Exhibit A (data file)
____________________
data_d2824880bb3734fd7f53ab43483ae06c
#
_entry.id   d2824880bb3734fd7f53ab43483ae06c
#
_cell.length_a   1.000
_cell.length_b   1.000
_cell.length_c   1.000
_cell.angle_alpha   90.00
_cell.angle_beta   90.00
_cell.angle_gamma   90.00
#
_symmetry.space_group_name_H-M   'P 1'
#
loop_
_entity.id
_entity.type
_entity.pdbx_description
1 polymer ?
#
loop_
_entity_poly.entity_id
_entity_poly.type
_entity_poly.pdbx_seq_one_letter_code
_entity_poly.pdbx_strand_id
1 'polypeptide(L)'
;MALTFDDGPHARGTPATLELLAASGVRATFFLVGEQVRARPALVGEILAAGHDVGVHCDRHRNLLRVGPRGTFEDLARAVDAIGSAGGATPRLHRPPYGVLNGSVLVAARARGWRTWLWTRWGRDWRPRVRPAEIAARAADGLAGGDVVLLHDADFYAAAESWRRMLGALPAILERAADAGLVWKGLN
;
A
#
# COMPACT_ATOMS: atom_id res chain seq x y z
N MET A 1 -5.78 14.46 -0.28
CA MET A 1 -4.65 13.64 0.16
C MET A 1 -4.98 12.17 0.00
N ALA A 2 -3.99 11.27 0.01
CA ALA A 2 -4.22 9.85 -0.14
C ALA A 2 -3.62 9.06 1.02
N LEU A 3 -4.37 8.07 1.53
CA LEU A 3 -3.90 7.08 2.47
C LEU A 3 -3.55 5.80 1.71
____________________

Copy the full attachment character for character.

data_d2824880bb3734fd7f53ab43483ae06c
#
_entry.id   d2824880bb3734fd7f53ab43483ae06c
#
_cell.length_a   1.000
_cell.length_b   1.000
_cell.length_c   1.000
_cell.angle_alpha   90.00
_cell.angle_beta   90.00
_cell.angle_gamma   90.00
#
_symmetry.space_group_name_H-M   'P 1'
#
loop_
_entity.id
_entity.type
_entity.pdbx_description
1 polymer ?
#
loop_
_entity_poly.entity_id
_entity_poly.type
_entity_poly.pdbx_seq_one_letter_code
_entity_poly.pdbx_strand_id
1 'polypeptide(L)'
;MALTFDDGPHARGTPATLELLAASGVRATFFLVGEQVRARPALVGEILAAGHDVGVHCDRHRNLLRVGPRGTFEDLARAVDAIGSAGGATPRLHRPPYGVLNGSVLVAARARGWRTWLWTRWGRDWRPRVRPAEIAARAADGLAGGDVVLLHDADFYAAAESWRRMLGALPAILERAADAGLVWKGLN
;
A
#
# COMPACT_ATOMS: atom_id res chain seq x y z
N MET A 1 -5.78 14.46 -0.28
CA MET A 1 -4.65 13.64 0.16
C MET A 1 -4.98 12.17 0.00
N ALA A 2 -3.99 11.27 0.01
CA ALA A 2 -4.22 9.85 -0.14
C ALA A 2 -3.62 9.06 1.02
N LEU A 3 -4.37 8.07 1.53
CA LEU A 3 -3.90 7.08 2.47
C LEU A 3 -3.55 5.80 1.71